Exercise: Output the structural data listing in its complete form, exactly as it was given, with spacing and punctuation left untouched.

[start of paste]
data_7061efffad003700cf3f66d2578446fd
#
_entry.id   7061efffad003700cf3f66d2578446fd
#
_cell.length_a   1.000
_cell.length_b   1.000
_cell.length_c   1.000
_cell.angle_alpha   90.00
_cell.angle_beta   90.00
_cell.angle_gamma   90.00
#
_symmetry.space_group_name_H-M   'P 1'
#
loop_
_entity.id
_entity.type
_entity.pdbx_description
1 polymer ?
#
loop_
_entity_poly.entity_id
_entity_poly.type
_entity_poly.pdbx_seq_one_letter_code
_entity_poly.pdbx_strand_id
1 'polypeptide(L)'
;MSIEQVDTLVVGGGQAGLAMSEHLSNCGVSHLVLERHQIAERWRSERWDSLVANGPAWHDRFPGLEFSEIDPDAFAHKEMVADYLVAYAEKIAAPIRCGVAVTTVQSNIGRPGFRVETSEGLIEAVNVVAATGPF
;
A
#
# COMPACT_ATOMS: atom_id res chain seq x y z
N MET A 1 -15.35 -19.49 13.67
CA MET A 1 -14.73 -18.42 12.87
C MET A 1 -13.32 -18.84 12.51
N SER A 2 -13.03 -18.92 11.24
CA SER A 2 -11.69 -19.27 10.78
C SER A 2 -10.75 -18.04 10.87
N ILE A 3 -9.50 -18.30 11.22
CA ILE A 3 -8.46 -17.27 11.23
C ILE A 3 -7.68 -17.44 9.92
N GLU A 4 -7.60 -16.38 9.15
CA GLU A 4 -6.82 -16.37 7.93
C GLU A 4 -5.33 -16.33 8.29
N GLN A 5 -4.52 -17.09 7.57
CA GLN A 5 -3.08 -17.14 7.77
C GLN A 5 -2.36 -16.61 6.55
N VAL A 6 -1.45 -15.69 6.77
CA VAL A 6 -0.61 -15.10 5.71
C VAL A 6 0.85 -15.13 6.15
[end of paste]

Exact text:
data_7061efffad003700cf3f66d2578446fd
#
_entry.id   7061efffad003700cf3f66d2578446fd
#
_cell.length_a   1.000
_cell.length_b   1.000
_cell.length_c   1.000
_cell.angle_alpha   90.00
_cell.angle_beta   90.00
_cell.angle_gamma   90.00
#
_symmetry.space_group_name_H-M   'P 1'
#
loop_
_entity.id
_entity.type
_entity.pdbx_description
1 polymer ?
#
loop_
_entity_poly.entity_id
_entity_poly.type
_entity_poly.pdbx_seq_one_letter_code
_entity_poly.pdbx_strand_id
1 'polypeptide(L)'
;MSIEQVDTLVVGGGQAGLAMSEHLSNCGVSHLVLERHQIAERWRSERWDSLVANGPAWHDRFPGLEFSEIDPDAFAHKEMVADYLVAYAEKIAAPIRCGVAVTTVQSNIGRPGFRVETSEGLIEAVNVVAATGPF
;
A
#
# COMPACT_ATOMS: atom_id res chain seq x y z
N MET A 1 -15.35 -19.49 13.67
CA MET A 1 -14.73 -18.42 12.87
C MET A 1 -13.32 -18.84 12.51
N SER A 2 -13.03 -18.92 11.24
CA SER A 2 -11.69 -19.27 10.78
C SER A 2 -10.75 -18.04 10.87
N ILE A 3 -9.50 -18.30 11.22
CA ILE A 3 -8.46 -17.27 11.23
C ILE A 3 -7.68 -17.44 9.92
N GLU A 4 -7.60 -16.38 9.15
CA GLU A 4 -6.82 -16.37 7.93
C GLU A 4 -5.33 -16.33 8.29
N GLN A 5 -4.52 -17.09 7.57
CA GLN A 5 -3.08 -17.14 7.77
C GLN A 5 -2.36 -16.61 6.55
N VAL A 6 -1.45 -15.69 6.77
CA VAL A 6 -0.61 -15.10 5.71
C VAL A 6 0.85 -15.13 6.15